WASHINGTON COUNTY, Tenn. - Two years ago, the Dry Creek section of Washington County, Tennessee was devastated by a flood. The flood wiped out homes and displaced families.
Jerry Hall lost the house he grew up in that night, and to make matters worse, Hall learned that his home was a rental, and did not belong to his family.
The flood left Hall homeless, and he was living in a small camper, until Appalachian Service Project stepped in and built him a new home.
Appalachia Service Project (ASP) provides one of the most rewarding structured service opportunities in the nation -- bringing thousands of volunteers from around the country to rural Central Appalachia to repair homes for low-income families.
On August 1, ASP was able to present Jerry Hall the keys to his new home, located in Jonesborough, Tennessee.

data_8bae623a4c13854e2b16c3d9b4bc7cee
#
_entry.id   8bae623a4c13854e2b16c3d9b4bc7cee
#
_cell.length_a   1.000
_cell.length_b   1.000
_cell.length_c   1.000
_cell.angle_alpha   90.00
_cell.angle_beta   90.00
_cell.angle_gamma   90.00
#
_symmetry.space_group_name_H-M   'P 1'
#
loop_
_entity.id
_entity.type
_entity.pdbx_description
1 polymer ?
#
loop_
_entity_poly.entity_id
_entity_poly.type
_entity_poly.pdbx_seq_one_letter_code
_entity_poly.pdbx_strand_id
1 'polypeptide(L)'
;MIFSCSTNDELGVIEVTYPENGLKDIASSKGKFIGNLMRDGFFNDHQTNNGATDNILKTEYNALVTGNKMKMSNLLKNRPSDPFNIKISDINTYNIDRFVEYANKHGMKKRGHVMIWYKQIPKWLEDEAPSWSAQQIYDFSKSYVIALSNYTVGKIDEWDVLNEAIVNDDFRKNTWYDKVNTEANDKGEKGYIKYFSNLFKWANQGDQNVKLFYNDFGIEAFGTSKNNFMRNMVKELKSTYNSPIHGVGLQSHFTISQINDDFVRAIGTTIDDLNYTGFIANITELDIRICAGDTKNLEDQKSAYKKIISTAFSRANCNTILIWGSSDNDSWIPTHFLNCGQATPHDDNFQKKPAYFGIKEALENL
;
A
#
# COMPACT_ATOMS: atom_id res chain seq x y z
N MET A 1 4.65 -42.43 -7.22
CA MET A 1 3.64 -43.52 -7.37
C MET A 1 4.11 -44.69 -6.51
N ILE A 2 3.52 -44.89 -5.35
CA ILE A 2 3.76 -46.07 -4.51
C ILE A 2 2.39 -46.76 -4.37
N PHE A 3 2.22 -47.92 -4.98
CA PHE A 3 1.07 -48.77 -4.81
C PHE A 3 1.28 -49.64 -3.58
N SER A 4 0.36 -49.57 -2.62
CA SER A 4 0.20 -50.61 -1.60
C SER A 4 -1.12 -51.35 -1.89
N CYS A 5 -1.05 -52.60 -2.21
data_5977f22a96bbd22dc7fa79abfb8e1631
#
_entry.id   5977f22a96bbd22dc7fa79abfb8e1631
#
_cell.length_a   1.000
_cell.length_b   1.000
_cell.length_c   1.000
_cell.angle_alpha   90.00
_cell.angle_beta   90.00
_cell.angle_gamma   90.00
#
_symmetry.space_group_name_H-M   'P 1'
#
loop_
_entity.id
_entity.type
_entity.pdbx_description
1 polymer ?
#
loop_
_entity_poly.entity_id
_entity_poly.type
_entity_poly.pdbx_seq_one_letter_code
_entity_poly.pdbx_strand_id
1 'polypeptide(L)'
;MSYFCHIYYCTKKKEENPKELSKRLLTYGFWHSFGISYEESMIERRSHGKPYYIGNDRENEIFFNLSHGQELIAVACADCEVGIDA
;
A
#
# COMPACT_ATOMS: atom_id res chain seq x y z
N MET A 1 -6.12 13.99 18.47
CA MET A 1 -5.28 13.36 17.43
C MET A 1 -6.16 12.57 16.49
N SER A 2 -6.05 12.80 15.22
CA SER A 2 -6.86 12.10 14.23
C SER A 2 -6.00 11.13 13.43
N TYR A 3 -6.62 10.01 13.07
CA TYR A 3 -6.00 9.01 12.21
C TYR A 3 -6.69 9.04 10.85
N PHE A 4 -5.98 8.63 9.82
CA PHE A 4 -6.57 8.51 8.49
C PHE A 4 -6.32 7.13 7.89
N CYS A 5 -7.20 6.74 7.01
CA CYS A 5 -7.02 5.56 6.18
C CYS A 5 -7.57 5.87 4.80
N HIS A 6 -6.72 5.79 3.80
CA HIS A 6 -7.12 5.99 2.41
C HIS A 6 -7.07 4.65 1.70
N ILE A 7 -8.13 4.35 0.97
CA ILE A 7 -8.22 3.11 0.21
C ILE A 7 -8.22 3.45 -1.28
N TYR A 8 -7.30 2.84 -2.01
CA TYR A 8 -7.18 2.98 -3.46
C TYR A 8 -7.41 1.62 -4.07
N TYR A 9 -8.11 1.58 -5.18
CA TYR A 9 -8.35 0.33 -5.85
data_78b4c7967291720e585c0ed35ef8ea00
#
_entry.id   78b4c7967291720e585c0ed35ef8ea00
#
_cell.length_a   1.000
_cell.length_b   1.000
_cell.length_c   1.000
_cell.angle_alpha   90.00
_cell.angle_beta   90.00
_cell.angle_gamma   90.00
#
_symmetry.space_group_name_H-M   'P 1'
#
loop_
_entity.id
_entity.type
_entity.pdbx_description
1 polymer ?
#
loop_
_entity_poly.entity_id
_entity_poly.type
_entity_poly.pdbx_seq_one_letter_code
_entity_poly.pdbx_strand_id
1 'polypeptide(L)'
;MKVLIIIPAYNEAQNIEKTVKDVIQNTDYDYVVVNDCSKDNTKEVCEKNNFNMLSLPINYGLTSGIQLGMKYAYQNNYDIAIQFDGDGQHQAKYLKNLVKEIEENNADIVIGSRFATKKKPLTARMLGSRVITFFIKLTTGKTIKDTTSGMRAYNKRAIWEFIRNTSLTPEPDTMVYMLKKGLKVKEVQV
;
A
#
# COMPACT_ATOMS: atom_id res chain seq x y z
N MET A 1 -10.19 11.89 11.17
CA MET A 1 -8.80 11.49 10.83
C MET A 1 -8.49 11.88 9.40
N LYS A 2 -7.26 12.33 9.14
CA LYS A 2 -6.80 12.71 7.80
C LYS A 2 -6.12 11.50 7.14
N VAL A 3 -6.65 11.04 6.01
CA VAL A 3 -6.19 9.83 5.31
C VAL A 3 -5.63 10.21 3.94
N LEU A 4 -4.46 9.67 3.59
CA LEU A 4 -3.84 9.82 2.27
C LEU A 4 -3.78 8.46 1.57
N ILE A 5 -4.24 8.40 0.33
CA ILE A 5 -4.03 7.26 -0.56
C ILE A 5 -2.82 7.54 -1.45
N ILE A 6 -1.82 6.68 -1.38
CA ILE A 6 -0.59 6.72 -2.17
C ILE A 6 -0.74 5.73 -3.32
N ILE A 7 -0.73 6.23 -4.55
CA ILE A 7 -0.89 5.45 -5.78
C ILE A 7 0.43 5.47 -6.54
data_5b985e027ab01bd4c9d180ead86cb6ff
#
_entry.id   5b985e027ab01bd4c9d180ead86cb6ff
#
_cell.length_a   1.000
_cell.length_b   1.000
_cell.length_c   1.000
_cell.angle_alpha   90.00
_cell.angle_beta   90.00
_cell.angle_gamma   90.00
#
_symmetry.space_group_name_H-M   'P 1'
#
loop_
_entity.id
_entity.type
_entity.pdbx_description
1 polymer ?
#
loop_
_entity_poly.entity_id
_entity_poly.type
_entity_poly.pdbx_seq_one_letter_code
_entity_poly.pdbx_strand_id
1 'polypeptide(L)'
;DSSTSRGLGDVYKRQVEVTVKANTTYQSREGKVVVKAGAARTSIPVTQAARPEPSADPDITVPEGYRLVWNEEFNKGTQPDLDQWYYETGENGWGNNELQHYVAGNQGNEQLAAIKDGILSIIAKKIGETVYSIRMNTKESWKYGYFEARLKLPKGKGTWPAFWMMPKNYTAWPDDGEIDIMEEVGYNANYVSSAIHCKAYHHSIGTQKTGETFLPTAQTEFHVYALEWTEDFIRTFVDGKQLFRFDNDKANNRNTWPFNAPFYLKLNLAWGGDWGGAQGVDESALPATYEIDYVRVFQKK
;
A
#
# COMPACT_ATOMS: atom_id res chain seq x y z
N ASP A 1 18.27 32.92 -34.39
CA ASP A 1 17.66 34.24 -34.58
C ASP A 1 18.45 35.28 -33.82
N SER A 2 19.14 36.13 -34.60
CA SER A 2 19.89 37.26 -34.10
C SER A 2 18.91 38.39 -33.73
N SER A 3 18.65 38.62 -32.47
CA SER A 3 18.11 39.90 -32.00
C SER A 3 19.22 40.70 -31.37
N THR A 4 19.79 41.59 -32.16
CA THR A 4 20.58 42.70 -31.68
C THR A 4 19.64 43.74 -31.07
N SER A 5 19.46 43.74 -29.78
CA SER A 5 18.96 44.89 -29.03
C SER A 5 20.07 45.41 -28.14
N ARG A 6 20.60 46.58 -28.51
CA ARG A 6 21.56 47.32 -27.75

The home was built with volunteer labor, mostly church groups, from as far away as Indiana.
Tim Bomgardner, ASP Supervisor, says the house they built for Hall is one of ten houses they hope to rebuild in the area.
"We are building homes for people who really need it," said Bomgardner. "Moving beyond disaster relief and now providing homes to people whose current homes are not fit for habitation. "
Bomgardner says they have two other homes currently under construction. One of the homes will be finished in a couple of weeks, and they other will be complete next month.